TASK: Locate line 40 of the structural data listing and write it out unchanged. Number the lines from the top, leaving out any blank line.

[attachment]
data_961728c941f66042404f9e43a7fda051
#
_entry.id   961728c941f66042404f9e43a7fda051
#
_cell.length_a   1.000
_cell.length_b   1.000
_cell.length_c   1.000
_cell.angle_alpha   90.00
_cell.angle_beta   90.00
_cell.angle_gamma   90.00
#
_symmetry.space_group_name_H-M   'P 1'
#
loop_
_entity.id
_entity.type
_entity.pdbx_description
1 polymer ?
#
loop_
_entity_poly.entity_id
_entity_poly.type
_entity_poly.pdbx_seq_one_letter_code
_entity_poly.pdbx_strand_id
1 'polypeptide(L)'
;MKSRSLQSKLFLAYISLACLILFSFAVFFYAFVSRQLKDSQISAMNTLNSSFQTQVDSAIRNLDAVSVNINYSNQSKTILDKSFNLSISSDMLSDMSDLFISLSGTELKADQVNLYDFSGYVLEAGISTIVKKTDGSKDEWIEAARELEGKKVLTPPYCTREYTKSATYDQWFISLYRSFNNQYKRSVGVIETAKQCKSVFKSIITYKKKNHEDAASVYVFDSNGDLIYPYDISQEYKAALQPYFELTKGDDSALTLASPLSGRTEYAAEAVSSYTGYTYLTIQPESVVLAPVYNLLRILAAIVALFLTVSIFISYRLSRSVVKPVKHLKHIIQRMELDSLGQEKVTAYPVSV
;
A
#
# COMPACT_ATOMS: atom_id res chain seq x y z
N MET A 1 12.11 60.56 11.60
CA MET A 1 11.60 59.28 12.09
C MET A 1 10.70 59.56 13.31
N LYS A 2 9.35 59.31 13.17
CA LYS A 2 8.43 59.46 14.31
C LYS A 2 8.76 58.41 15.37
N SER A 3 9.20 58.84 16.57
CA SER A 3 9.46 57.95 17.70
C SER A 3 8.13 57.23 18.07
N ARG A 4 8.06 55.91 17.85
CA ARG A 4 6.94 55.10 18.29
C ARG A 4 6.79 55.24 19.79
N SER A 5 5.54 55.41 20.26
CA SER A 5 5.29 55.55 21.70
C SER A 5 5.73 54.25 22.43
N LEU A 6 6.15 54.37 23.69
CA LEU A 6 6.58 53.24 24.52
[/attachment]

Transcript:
N ARG A 4 8.06 55.91 17.85